1st Edition

Routledge International Handbook of Golf Science

Edited By Martin Toms Copyright 2018
    492 Pages 48 B/W Illustrations
    by Routledge

    490 Pages 48 B/W Illustrations
    by Routledge

    Golf is one of the world’s major sports and consequently the focus of world-class scientific research. This landmark publication is the most comprehensive book ever published on the science of golf, covering every sub-discipline from physiology, biomechanics and psychology to strength and conditioning, youth development and equipment design.

    Showcasing original research from leading golf scientists across the globe, it examines the fundamental science underpinning the game and demonstrates how it can be applied in practice to improve and develop players. Each chapter provides a definitive account of the current state of knowledge in a particular area of golf science, addressing the limitations of existing research, presenting new areas for development and discussing the implications for coaches, players, scientists and the wider golfing public. Truly international in scope, the variety of topics explored include:

    • biomechanics and equipment
    • skill learning and technology
    • performance development
    • psychological techniques for success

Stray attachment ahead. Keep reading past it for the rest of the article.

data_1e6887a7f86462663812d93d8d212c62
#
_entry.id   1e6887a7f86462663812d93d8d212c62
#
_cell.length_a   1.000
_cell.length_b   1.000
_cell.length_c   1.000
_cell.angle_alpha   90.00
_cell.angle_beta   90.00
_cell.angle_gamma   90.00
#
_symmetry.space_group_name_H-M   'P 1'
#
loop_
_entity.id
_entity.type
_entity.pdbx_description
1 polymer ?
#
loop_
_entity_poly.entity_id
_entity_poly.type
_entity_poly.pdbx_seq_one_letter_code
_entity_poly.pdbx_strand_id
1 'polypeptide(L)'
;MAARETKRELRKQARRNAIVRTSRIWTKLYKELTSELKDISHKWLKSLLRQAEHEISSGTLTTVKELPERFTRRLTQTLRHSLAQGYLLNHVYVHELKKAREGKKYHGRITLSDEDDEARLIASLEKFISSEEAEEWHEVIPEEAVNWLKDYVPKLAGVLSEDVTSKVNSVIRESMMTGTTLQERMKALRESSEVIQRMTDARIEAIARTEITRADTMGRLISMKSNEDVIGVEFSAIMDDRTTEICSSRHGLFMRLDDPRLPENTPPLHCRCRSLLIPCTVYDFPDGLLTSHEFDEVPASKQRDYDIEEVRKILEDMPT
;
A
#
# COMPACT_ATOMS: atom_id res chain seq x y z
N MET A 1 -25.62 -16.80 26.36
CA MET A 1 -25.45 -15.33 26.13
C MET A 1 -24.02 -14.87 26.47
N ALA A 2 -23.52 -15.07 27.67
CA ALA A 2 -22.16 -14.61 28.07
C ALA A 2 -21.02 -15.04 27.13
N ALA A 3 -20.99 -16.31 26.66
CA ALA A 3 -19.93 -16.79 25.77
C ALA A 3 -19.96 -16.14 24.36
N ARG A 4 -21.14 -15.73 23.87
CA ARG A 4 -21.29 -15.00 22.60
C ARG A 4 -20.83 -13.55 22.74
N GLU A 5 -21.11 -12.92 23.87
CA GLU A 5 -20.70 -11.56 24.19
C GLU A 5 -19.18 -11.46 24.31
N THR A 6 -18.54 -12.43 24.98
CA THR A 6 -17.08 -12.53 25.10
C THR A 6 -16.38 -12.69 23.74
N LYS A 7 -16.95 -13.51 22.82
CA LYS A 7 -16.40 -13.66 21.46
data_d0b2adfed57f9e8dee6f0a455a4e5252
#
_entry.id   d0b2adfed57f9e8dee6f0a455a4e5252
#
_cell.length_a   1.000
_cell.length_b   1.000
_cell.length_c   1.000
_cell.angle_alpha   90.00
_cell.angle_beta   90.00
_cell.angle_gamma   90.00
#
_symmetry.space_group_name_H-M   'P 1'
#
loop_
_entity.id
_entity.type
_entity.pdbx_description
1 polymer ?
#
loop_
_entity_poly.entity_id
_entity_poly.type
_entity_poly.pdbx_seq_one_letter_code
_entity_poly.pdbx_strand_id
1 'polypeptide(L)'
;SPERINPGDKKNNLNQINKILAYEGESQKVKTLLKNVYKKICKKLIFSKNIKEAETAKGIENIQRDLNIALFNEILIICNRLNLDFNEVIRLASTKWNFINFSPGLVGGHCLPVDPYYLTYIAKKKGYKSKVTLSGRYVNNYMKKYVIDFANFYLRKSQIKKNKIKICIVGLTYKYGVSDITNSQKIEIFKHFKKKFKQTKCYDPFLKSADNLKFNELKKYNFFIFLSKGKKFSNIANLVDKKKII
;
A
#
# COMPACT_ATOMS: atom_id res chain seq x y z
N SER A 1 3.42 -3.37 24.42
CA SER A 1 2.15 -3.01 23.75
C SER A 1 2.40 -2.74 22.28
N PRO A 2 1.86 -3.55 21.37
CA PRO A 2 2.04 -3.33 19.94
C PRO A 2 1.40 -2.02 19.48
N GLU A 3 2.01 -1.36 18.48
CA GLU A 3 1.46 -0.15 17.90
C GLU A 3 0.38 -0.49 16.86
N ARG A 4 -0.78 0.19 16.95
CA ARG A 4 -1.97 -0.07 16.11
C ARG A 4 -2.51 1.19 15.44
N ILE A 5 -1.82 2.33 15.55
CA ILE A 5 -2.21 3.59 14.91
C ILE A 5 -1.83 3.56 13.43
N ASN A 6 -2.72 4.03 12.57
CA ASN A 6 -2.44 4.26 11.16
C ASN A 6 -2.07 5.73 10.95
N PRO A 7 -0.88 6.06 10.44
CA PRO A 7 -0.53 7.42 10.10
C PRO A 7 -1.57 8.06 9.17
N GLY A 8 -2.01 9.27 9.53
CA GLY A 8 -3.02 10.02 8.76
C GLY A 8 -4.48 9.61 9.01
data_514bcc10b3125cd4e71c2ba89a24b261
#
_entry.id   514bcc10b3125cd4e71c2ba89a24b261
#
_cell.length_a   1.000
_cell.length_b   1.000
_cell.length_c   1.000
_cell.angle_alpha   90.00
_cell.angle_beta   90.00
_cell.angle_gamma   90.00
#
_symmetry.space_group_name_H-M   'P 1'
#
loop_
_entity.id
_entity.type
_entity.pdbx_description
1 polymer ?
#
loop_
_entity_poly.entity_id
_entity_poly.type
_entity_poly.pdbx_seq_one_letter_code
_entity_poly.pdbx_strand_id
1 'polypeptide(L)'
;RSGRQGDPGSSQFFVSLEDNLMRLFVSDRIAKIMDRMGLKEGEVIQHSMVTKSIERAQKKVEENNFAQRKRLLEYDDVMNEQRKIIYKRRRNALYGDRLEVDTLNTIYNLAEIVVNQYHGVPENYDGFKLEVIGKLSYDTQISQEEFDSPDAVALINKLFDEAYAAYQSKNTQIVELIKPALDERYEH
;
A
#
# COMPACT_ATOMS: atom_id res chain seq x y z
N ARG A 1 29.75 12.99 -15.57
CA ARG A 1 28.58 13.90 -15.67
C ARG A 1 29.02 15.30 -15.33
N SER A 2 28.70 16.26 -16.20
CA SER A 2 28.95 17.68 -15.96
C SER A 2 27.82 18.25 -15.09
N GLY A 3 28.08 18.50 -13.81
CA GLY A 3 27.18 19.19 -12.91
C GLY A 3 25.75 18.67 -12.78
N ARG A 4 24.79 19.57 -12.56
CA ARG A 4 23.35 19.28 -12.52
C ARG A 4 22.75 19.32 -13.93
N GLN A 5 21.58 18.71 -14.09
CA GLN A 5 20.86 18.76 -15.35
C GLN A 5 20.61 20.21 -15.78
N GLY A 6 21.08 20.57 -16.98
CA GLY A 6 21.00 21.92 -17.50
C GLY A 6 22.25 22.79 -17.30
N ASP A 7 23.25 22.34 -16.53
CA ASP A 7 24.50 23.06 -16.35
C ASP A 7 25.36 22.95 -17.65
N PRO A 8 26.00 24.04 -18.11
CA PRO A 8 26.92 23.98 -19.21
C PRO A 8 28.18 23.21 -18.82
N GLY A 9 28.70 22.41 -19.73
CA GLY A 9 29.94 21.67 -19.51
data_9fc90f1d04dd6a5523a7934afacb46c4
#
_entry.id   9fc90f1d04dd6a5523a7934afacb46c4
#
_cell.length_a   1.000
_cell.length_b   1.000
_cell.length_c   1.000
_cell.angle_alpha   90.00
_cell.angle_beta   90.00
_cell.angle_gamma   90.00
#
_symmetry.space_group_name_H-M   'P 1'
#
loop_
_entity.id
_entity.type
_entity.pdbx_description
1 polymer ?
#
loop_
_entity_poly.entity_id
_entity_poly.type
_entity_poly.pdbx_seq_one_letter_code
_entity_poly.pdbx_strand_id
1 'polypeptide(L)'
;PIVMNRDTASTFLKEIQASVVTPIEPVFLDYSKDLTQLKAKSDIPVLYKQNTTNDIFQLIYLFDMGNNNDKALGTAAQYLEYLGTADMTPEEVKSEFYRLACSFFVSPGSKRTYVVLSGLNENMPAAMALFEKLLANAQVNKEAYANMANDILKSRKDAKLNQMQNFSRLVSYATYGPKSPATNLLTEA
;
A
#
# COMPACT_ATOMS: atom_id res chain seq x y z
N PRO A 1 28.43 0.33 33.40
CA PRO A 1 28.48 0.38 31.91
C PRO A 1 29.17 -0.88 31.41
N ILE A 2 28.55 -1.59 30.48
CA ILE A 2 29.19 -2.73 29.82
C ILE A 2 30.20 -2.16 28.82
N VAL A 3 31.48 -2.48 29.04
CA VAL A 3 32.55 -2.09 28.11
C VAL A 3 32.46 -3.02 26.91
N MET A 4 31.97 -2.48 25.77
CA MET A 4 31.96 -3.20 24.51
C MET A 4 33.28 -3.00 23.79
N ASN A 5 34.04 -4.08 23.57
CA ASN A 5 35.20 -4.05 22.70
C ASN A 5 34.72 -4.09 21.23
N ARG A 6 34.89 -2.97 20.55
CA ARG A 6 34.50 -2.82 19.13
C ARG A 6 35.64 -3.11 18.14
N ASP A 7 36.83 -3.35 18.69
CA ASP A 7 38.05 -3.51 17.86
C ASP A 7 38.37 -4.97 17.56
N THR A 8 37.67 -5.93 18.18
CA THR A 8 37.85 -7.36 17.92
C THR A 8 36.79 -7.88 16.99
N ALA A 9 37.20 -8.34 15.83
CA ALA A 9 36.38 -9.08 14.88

• the golfing body.

    This is an essential reference for any student or researcher with an interest in the game, or any coach or professional looking to improve their knowledge.


    [Martin Toms]

    Section I: Biomechanics and Equipment

    Section Introduction

    [Sasho Mackenzie]

    1. The Golf Coaching-Biomechanics Interface

    [Andrew Morrison and Eric Wallace]

    2. Ground Reaction Forces and Pressures During the Golf Swing: Understanding and Implementing this Information

    [Scott Lynn and Will Wu]

    3. The Sequence of Body Segment Interactions in the Golf Swing

    [Peter Lamb and Paul Glazier]

    4. The Kinematic Sequence: Achieving an Efficient Downswing

    [Rob Neal]

    5. Inter- and Intra-Individual Movement Variability in the Golf Swing

    [Paul Glazier and Peter Lamb]

    6. How the Shaft of a Golf Club Influences Performance

    [Sasho Mackenzie]

    Section II: Skill Learning and Technology

    Section Introduction

    [Sam Robertson]

    7. Is Technology the Saviour or the Downfall of Modern Golf Instruction?

    [Aaron Pauls, Chris Bertram and Marc Guadagnoli]

    8. Optimizing Golf Skill Learning

    [Gabriele Wulf, Steven Orr and Guillaume Chauvel]

    9. Putting Implicit Motor Learning into Practice

    [Jamie Poolton and Richard Masters]

    10. Factors Influencing the Effectiveness of Modelling Golf Technique

    [Bob Christina and Eric Alpenfels]

    11. The Stages of Learning and Implications for Optimised Learning Environments

    [Chris Bertram, Mark Guadagnoli and Ronald Marteniuk]

    12. Skill Testing in Golf

    [Sam Robertson]

    13. Designing Optimal Golf Practice Environments

    [Sam Robertson and Damian Farrow]

    Section III: Performance Development

    Section Introduction

    [Marc Lochbaum]

    14. Putting; a Direction and Distance Problem

    [Matthew W. Bridge and Nicholas Middleton]

    15. The Beginning Golfer: Psychological Techniques and Constructs Impacting Putting Performance

    [Marc Lochbaum, Zişan Kazak Çetinkalp and Landry Actkinson]